Little Do We Know book review

Little Do We Know by Tamara Ireland Stone

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Stone, Tamara Ireland. Little Do We Know. Disney Hyperion, 2018. 416p. ISBN: 9781484768211. $17.99 HS OT ***

Next-door neighbors Hannah and Emory had been best friends their whole lives but are now estranged after a huge fight months prior. Now in their senior year of high school, Hannah and Emory are in the process of deciding the next steps in their lives. Hannah’s father is trying to secure funding for his church while also affording her tuition, and Emory anticipates having to break up with her boyfriend, Luke, once college begins. When Luke has a serious sports accident, one which leaves him clinically dead for three minutes, he is left in a serious existential crisis — and turns to Hannah for spiritual guidance. When a video of Luke telling his story is posted without his consent and unexpectedly goes viral, tensions rise and friendships are tested between the three.

Tamara Ireland Stone’s story of faith, friendship, and young love explores the relationships between its characters with a refreshing honesty and features a narrative that allows the reader to really get to know the main characters. With the chapters alternating between Hannah and Emory’s first-person accounts, the distinct voices and personalities of these two heroines sheds light on the different ways they deal with their own personal issues and how they feel about their friends, family, and significant others. What is most effective about the dual narrators is the fact that while Hannah and Emory do not interact with each other until the end of the story, we come to understand the history and depth of their friendship through their individual perspectives. While occasionally verging into melodrama territory, the narrative also tastefully covers mature subjects and themes that are both relatable and relevant to teens today including crises of faith, dealing with sexual assault, and the complexities of human relationships particularly involving the significant value of trust. The book features several instances of profanity, sexual content, and potentially triggering imagery of sexual assault and is recommended to high school and older teens.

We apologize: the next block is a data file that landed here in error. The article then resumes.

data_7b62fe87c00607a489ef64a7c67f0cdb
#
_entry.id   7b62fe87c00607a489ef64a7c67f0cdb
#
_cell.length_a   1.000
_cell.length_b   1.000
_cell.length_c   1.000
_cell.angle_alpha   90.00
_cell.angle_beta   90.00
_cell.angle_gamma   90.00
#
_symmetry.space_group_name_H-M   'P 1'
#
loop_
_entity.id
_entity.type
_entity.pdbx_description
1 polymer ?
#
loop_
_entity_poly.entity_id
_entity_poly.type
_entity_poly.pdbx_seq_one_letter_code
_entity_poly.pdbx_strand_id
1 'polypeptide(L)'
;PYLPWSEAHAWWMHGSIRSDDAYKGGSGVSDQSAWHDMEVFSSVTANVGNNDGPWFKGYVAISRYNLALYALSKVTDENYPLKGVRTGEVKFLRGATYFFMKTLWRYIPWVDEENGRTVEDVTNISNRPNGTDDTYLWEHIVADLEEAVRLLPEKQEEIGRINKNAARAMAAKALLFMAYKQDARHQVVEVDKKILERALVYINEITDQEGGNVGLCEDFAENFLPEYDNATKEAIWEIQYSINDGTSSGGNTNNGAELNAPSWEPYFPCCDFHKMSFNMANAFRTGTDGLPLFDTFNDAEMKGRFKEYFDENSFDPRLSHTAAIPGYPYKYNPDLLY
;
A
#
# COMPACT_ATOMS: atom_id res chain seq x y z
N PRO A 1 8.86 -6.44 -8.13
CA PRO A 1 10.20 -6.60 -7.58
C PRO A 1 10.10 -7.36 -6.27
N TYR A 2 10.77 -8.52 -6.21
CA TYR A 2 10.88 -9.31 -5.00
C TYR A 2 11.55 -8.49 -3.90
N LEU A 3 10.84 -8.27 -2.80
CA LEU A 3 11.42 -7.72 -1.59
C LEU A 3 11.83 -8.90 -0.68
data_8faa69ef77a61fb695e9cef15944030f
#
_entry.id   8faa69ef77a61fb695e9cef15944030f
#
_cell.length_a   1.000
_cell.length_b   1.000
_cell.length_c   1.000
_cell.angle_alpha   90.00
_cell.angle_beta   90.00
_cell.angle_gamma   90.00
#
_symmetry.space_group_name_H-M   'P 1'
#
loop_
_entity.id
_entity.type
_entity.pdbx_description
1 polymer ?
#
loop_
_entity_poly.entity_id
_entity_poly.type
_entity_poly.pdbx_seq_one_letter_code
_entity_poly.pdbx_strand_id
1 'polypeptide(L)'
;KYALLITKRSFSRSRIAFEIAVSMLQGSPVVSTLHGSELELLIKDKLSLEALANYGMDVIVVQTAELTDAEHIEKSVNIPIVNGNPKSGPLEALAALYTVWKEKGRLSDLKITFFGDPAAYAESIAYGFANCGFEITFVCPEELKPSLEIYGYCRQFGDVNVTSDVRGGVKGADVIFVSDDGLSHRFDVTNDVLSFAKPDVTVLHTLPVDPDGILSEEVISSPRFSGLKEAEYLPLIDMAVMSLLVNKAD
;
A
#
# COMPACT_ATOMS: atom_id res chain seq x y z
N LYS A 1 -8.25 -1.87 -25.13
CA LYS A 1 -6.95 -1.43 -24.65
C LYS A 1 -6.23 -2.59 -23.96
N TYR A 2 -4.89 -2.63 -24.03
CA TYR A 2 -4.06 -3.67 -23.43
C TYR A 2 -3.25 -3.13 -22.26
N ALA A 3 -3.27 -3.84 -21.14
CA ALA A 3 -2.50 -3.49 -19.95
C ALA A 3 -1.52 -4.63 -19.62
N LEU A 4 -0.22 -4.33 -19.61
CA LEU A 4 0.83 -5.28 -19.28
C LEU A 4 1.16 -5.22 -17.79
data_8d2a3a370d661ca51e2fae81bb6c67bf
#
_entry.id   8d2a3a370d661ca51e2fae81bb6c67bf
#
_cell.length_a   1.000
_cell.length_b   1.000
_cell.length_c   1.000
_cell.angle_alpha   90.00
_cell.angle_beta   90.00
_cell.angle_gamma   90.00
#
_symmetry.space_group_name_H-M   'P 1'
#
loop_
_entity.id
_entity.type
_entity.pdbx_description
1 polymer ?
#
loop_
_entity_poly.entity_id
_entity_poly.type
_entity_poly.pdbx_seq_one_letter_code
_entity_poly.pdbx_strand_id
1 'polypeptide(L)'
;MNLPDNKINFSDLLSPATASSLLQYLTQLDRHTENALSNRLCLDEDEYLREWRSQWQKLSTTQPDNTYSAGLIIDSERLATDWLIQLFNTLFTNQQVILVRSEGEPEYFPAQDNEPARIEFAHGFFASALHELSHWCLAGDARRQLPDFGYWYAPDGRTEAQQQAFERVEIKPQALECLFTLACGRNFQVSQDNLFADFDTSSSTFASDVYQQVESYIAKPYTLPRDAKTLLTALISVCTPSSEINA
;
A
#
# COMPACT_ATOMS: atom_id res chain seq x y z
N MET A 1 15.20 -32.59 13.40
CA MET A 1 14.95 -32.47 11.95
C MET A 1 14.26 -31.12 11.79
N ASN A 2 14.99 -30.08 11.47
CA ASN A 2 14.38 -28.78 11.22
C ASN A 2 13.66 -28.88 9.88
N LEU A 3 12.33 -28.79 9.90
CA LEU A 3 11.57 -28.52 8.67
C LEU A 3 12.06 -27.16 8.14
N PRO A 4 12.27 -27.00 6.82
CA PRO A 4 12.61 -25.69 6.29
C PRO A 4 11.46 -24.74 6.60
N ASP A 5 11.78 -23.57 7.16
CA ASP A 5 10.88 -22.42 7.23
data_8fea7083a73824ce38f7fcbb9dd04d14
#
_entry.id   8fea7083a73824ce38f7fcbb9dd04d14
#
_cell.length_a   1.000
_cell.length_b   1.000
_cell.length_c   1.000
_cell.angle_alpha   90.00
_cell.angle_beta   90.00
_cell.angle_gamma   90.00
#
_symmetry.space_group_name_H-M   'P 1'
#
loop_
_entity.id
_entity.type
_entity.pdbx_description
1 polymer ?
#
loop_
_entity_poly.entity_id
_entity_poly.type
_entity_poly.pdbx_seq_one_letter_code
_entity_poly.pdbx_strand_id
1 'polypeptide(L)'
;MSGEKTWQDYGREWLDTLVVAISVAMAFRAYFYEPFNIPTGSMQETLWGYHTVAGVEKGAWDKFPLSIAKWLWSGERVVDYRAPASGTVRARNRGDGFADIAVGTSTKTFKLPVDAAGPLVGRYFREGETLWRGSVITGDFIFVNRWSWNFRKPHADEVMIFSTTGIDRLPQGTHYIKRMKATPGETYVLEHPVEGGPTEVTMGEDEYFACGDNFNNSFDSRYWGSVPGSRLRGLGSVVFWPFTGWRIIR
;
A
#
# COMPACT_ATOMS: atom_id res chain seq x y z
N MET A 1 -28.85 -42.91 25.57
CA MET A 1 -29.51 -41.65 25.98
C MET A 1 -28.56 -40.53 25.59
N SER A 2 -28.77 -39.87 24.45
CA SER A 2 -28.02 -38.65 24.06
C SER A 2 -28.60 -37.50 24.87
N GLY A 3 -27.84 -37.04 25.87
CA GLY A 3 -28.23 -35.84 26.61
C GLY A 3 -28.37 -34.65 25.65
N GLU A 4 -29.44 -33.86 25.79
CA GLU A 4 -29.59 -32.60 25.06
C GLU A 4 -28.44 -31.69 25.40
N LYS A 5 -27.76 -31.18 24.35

Nate Kavanaugh, Morgan Hill Library, Santa Clara County Library District

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